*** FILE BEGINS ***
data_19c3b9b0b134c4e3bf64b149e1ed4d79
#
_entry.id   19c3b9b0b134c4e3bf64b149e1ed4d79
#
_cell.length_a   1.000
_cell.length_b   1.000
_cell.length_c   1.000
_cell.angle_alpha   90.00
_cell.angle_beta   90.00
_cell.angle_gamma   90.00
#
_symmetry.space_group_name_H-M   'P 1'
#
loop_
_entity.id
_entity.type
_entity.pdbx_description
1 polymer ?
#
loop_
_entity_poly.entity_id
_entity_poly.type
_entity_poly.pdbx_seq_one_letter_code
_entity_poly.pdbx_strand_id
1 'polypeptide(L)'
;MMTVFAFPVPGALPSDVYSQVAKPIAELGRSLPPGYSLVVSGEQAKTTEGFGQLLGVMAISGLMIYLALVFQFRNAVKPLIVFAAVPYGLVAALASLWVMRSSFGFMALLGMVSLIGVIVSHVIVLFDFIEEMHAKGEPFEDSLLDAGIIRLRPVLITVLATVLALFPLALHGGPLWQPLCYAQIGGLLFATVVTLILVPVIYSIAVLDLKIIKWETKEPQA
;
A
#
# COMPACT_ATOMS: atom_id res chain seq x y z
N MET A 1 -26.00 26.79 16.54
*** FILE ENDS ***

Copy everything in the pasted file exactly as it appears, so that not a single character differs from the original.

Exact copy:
data_19c3b9b0b134c4e3bf64b149e1ed4d79
#
_entry.id   19c3b9b0b134c4e3bf64b149e1ed4d79
#
_cell.length_a   1.000
_cell.length_b   1.000
_cell.length_c   1.000
_cell.angle_alpha   90.00
_cell.angle_beta   90.00
_cell.angle_gamma   90.00
#
_symmetry.space_group_name_H-M   'P 1'
#
loop_
_entity.id
_entity.type
_entity.pdbx_description
1 polymer ?
#
loop_
_entity_poly.entity_id
_entity_poly.type
_entity_poly.pdbx_seq_one_letter_code
_entity_poly.pdbx_strand_id
1 'polypeptide(L)'
;MMTVFAFPVPGALPSDVYSQVAKPIAELGRSLPPGYSLVVSGEQAKTTEGFGQLLGVMAISGLMIYLALVFQFRNAVKPLIVFAAVPYGLVAALASLWVMRSSFGFMALLGMVSLIGVIVSHVIVLFDFIEEMHAKGEPFEDSLLDAGIIRLRPVLITVLATVLALFPLALHGGPLWQPLCYAQIGGLLFATVVTLILVPVIYSIAVLDLKIIKWETKEPQA
;
A
#
# COMPACT_ATOMS: atom_id res chain seq x y z
N MET A 1 -26.00 26.79 16.54